Crystal Structure Model-Assembly Program Using the Monte Carlo and the R-factor Method

Hiroyuki MIURA and Takeshi KIKUCHI


1 Introduction

The Rietveld method is an effective tool to determine the precise crystal structure of powder crystalline materials. It refines crystal structure parameters such as atomic coordinates and temperature factors. However, the Rietveld method can not find structure models by itself, since it requires a starting model. Relatively correct initial data must be prepared to solve the non-linear equation. In other words, the structure model of the target material must be provided. When no structural information about the material is available, it is very difficult to make a structure model. In a previous paper, we proposed a calculation program based on a packing analysis method [1]. This program searches suitable atom arrangements in a given unit cell from a simple rule stating that "inter-atomic distances must be larger than the sum of each atomic radius." This method was useful to find the atomic arrangements of simple inorganic materials. However, in the case of complicated materials, it could not finish the calculation within reasonable time because the program must check all possible arrangements. We here propose a new method based on the combination of the Monte Carlo method and the R-factor method which can be applied to a crystal structure with several independent atoms. This program makes crystal structure models from XRD data, cell constants, a space group, a chemical formula, and a Z-number in a reasonable amount of time using a personal computer.

2 How to construct structure models

Indexed powder diffraction data, from which cell constants are calculated, are indispensable to start crystal structure analysis. Candidates of the space group are narrowed down to several groups by cell constants and extinction of diffraction. Whenever available, information about the symmetry of the diffraction pattern from TEM is useful. A chemical formula and specific gravity lead to a number of formulae in a unit cell (Z-number). Optimizing isotropic temperature factors is not necessary because intensities are not significantly affected by temperature factors. What is necessary is to find the correct positions of independent atoms in a unit cell. Our proposed method makes structure models as follows. First, the program arranges atomic coordinates in an asymmetric unit at random and calculates the theoretical X-ray powder diffraction pattern on the basis of the space group, the cell constants, and the isotropic temperature factors (B=1.0). Then, the program calculates the R-factor of this model from the theoretical and the observed X-ray diffraction data. Based on the R-factors, the structure models are selected and stored. In the calculation process, the following points should be considered.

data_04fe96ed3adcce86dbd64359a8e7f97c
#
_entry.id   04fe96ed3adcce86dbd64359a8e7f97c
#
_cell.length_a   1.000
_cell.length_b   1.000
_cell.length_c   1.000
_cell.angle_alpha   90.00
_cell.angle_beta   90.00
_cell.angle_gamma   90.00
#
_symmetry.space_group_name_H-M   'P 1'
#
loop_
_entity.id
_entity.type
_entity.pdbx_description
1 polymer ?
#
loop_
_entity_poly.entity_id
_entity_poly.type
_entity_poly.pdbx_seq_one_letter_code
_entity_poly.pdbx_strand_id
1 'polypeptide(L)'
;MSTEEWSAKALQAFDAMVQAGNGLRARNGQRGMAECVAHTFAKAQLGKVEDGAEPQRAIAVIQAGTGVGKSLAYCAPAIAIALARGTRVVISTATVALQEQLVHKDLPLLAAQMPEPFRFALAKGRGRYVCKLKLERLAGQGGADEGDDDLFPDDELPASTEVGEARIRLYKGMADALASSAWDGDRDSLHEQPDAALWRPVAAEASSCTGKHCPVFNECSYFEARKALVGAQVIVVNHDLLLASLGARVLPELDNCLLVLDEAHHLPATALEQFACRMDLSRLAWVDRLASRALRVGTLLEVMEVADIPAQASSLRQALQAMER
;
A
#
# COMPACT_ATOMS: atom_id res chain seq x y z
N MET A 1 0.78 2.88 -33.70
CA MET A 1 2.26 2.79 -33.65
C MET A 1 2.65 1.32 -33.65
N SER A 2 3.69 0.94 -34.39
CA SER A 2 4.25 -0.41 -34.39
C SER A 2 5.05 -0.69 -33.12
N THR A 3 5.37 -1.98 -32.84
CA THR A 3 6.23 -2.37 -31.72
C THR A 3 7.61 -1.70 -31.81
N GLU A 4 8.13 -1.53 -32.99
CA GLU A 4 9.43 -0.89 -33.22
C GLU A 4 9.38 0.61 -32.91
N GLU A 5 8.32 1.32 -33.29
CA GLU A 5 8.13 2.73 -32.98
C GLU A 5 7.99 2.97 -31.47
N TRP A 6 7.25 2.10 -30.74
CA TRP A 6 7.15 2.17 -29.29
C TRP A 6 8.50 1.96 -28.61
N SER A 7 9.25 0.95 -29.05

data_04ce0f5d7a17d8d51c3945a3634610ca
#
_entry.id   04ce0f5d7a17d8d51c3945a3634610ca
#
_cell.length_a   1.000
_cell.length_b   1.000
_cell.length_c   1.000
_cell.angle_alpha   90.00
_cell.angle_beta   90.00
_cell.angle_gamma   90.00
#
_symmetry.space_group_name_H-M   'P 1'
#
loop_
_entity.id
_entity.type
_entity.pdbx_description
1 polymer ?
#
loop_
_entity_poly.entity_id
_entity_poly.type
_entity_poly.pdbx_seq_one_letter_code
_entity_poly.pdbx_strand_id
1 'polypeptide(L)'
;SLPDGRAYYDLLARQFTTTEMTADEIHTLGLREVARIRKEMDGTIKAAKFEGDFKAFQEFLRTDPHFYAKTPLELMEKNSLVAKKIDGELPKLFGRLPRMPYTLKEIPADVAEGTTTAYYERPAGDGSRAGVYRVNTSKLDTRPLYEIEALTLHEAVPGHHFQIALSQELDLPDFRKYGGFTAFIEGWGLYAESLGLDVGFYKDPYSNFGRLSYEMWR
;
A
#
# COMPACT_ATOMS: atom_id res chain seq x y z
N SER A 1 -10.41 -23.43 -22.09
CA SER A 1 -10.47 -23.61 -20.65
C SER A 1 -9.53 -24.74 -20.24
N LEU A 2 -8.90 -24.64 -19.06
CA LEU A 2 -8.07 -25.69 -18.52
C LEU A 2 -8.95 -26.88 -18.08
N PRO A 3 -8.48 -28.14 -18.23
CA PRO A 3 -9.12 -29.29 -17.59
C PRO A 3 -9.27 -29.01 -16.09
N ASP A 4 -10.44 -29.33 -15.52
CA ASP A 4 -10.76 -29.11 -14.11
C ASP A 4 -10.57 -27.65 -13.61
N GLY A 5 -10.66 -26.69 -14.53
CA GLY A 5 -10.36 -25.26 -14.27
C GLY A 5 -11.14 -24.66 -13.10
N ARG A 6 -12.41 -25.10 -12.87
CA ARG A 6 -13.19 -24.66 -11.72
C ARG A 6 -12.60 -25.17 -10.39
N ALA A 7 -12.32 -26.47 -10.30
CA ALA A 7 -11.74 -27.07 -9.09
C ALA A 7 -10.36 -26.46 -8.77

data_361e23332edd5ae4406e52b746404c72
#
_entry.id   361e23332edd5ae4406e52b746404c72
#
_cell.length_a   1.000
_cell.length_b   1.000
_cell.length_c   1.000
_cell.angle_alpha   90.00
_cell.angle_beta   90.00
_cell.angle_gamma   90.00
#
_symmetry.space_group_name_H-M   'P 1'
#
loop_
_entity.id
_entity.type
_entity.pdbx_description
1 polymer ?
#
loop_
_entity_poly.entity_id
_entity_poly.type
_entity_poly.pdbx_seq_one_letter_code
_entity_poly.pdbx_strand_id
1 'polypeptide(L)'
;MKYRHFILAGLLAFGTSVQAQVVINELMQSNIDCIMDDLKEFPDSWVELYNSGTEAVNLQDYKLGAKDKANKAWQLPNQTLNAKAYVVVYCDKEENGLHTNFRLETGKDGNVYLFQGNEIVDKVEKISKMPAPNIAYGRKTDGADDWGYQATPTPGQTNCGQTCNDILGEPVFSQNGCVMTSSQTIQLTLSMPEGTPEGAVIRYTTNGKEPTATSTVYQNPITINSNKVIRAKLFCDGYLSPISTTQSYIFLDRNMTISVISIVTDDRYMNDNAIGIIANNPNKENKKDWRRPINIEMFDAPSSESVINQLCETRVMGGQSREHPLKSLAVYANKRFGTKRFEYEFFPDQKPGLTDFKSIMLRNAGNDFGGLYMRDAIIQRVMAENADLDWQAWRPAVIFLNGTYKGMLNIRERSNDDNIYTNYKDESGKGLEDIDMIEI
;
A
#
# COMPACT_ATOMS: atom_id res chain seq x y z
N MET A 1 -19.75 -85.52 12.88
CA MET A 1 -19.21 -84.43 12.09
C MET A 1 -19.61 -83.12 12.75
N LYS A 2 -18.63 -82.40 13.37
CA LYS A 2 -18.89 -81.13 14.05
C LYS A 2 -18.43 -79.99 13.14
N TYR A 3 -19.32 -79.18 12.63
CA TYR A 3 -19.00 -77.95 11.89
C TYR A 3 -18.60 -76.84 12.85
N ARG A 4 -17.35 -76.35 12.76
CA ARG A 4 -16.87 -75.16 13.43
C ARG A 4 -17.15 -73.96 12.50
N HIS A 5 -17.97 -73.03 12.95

2. 1 Axis setting

In a tetragonal or a hexagonal system, for example, c-axes must be 4-fold or 6-fold, respectively, and are uniquely determined from powder diffraction data. However, in some cases, the direction of the unit cell axes of an orthorhombic system is not determined uniquely. In this case, one axis is named in three ways as a-, b-, or c-axis and six cell settings are possible. If a space group has glide planes, a distinction must be observed in specific directions. For example, forsterite, whose space group is Pnma, shows the following extinction, viz. (1)0kl:k+l=2n, (2)hk0:h=2n, (3)h00:h=2n, (4)0k0:k=2n, and (5)00l:l=2n. The observed peak of d=3.880A, indexed as 210 from the cell constants a=10.195, b=5.981, and c=4.756, satisfies the above-mentioned extinction law. If we indexed by other cell constants, a=4.756, b=5.981, c=10.195, the index of the same diffraction peak would become 021, which does not satisfy the extinction law, and the calculated intensity of this peak would be zero. In this case, it is easy to eliminate wrong axis settings. However, when it is not possible to determine the correct axis setting by the extinction law, all possible arrangements must be tried.

2. 2 Wyckoff position

If there are many probable Wyckoff positions for one atom, one position must be selected from all candidates. Let us take forsterite as an example: it has the formula, Mg2SiO4, its Z-number is 4, and it belongs to space group Pnma. There are eight magnesium (Mg) atoms, four silicon (Si) atoms, and sixteen oxygen (O) atoms in a unit cell. Wyckoff positions of Pnma are 4a, 4b, 4c, and 8d [2]. As there are eight Mg atoms in a unit cell, Mg atoms make it possible to locate two different Wyckoff positions of multiplicity 4 (described as 4+4) or one 8d(8) position. Si atoms must be located at the positions of multiplicity 4(4). Oxygen atoms must be located by combinations such as (8+8), (4+4+8), or (4+4+4+4). The total number of combinations is 2×1×3=6 sets. All these combinations must be checked.